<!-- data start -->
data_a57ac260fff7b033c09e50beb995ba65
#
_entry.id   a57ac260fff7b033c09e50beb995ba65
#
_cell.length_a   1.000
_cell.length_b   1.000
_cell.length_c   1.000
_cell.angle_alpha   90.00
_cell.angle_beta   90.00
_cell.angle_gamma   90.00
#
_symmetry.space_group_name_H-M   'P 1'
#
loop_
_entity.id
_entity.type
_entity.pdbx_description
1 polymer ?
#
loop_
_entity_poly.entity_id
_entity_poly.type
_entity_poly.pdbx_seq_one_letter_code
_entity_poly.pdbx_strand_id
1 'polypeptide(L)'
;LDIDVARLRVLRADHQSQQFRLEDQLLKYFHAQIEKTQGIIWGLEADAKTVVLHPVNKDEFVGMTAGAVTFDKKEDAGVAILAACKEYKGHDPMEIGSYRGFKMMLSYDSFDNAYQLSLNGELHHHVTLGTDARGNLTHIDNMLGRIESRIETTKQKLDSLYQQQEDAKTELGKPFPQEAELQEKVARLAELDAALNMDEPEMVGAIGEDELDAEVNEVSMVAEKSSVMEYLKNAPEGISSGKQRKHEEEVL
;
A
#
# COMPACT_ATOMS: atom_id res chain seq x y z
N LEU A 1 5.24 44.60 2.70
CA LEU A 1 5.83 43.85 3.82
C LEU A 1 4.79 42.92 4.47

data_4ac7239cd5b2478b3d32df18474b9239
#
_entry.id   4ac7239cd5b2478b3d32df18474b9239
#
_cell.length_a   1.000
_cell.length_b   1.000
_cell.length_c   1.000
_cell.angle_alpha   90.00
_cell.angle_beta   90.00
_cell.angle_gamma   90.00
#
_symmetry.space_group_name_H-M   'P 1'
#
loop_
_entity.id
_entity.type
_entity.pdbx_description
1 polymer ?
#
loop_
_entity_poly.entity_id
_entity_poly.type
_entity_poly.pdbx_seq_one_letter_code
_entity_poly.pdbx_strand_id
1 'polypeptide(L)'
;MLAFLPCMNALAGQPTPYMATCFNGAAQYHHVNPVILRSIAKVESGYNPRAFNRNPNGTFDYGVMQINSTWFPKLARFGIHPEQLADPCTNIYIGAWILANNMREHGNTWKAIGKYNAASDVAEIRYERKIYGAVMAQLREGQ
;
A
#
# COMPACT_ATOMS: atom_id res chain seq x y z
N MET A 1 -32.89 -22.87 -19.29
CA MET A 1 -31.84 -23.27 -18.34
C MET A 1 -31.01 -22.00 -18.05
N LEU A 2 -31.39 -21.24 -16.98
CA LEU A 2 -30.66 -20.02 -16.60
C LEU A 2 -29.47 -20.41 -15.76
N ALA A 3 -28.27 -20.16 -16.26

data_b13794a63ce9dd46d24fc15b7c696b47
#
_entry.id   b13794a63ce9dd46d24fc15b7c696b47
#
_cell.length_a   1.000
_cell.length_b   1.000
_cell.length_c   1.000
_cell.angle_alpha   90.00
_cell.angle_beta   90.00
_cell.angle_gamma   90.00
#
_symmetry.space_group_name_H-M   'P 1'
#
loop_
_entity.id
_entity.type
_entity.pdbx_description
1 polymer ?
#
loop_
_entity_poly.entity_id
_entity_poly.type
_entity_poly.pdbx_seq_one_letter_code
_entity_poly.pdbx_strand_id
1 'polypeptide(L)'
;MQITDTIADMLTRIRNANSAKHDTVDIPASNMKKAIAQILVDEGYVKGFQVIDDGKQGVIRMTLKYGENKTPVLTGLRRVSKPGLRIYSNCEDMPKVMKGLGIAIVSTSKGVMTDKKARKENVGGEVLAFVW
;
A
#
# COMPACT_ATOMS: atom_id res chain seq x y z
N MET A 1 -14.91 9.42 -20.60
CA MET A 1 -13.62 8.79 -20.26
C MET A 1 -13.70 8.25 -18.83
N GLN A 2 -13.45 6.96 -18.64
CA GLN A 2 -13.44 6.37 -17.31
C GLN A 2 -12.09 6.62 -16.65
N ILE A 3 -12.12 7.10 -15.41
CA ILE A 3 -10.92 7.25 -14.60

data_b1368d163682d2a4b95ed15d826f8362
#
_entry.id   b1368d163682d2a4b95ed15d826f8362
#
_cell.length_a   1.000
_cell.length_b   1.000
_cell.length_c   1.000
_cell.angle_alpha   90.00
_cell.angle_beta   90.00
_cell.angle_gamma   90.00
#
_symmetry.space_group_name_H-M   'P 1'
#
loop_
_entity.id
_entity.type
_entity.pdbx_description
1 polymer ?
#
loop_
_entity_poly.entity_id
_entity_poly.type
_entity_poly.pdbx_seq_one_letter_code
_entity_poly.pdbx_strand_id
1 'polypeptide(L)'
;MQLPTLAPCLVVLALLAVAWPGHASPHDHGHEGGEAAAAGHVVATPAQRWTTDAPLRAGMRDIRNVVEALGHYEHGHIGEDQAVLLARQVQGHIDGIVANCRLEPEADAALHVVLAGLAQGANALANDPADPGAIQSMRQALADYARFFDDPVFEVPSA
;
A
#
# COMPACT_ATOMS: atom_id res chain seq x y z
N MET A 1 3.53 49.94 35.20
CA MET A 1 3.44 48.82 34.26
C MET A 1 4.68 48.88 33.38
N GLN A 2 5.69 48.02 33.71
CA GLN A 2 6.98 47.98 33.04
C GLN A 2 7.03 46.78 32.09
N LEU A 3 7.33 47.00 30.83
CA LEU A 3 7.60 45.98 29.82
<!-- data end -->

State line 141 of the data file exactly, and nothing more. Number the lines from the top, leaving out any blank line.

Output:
C MET A 1 4.68 48.88 33.38